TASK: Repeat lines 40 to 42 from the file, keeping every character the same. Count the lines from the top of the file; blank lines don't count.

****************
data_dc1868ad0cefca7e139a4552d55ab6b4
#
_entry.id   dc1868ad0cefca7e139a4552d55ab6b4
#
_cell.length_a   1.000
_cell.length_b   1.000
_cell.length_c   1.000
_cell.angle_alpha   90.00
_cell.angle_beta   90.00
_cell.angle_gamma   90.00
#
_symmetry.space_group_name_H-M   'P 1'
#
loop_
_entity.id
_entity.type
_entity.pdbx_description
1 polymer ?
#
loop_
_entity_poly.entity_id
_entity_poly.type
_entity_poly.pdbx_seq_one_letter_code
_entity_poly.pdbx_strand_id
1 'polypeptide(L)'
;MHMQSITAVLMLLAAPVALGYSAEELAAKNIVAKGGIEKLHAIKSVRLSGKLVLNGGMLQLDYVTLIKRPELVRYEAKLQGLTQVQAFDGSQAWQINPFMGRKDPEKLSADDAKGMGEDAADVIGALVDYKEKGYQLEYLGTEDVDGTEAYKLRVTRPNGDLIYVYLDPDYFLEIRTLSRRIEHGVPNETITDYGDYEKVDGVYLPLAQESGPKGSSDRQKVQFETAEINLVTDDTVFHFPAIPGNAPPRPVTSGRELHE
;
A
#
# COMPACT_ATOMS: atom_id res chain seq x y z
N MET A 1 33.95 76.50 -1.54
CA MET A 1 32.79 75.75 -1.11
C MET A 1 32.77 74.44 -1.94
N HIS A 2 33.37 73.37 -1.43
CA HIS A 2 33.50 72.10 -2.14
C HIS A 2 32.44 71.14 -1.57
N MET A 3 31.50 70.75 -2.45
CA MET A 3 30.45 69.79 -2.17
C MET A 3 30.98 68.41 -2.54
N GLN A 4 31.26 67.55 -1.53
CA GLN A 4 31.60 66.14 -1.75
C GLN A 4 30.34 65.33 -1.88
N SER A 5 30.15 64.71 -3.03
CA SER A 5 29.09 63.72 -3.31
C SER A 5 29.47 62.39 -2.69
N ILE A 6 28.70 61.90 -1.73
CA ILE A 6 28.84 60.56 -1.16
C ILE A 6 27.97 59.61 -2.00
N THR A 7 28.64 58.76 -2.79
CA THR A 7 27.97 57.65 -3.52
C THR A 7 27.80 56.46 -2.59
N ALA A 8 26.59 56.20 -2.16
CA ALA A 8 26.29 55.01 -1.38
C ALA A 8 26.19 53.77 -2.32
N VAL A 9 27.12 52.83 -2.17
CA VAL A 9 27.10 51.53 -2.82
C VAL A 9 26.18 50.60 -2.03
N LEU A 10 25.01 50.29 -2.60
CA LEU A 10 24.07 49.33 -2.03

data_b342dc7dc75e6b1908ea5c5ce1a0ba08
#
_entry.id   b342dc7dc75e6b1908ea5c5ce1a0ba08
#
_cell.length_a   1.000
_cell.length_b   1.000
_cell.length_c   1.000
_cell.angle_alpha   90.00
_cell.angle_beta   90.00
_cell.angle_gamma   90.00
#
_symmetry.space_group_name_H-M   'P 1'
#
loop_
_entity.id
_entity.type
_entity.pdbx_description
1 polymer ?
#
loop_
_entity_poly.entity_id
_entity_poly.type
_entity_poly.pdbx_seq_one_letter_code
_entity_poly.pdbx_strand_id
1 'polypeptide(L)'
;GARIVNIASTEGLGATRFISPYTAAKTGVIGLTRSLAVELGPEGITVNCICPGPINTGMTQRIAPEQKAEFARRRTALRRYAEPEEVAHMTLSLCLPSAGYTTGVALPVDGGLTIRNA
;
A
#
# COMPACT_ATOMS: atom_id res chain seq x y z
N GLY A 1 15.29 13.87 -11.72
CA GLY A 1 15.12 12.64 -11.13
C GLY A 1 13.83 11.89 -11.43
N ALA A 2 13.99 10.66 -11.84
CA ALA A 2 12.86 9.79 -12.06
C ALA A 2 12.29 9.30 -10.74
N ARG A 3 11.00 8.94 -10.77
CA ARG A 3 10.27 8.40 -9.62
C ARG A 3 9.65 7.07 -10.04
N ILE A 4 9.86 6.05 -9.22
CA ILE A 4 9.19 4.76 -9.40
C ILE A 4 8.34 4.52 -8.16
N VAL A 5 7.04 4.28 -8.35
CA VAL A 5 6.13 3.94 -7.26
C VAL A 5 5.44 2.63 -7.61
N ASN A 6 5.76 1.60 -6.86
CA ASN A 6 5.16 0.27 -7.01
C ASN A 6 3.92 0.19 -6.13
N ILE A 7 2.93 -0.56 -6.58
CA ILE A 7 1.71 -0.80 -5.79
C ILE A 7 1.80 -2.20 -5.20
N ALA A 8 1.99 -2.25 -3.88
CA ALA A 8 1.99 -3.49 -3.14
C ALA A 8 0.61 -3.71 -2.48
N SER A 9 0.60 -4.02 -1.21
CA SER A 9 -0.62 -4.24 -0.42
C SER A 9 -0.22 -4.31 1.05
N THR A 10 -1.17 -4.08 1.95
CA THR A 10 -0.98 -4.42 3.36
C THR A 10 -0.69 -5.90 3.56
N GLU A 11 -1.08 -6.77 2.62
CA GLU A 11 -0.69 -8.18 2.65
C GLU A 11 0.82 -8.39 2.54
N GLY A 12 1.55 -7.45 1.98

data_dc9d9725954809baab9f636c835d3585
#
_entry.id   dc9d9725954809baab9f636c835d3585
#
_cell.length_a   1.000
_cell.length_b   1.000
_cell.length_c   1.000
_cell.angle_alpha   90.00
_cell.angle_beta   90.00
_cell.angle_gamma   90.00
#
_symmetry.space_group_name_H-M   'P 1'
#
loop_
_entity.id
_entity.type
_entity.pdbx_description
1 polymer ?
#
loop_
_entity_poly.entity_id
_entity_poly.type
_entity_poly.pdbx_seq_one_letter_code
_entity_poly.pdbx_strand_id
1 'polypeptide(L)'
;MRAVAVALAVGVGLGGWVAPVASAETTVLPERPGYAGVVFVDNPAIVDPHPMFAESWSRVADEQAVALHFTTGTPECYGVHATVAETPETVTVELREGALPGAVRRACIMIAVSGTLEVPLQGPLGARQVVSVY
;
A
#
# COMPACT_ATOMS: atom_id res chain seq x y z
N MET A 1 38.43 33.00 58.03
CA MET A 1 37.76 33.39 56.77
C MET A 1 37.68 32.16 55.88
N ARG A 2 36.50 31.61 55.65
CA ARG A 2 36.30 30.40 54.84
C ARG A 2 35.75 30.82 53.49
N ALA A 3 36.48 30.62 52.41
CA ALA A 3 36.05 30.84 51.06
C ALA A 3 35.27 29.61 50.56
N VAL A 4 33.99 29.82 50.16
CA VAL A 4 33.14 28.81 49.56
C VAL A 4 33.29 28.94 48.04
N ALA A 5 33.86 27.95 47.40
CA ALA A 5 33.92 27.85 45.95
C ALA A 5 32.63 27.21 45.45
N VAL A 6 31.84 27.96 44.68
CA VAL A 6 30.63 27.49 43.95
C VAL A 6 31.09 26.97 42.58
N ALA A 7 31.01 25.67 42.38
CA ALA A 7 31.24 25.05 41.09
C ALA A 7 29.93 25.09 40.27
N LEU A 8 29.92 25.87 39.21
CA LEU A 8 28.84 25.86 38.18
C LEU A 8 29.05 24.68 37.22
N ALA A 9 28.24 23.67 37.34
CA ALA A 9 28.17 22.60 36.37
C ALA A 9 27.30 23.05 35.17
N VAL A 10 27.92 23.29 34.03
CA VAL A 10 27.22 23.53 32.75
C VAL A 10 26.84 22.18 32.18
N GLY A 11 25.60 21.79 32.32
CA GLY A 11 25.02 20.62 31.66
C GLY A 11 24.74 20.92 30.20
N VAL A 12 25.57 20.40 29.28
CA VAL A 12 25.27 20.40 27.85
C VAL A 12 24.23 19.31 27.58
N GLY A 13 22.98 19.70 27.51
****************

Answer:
N GLN A 4 31.26 67.55 -1.53
CA GLN A 4 31.60 66.14 -1.75
C GLN A 4 30.34 65.33 -1.88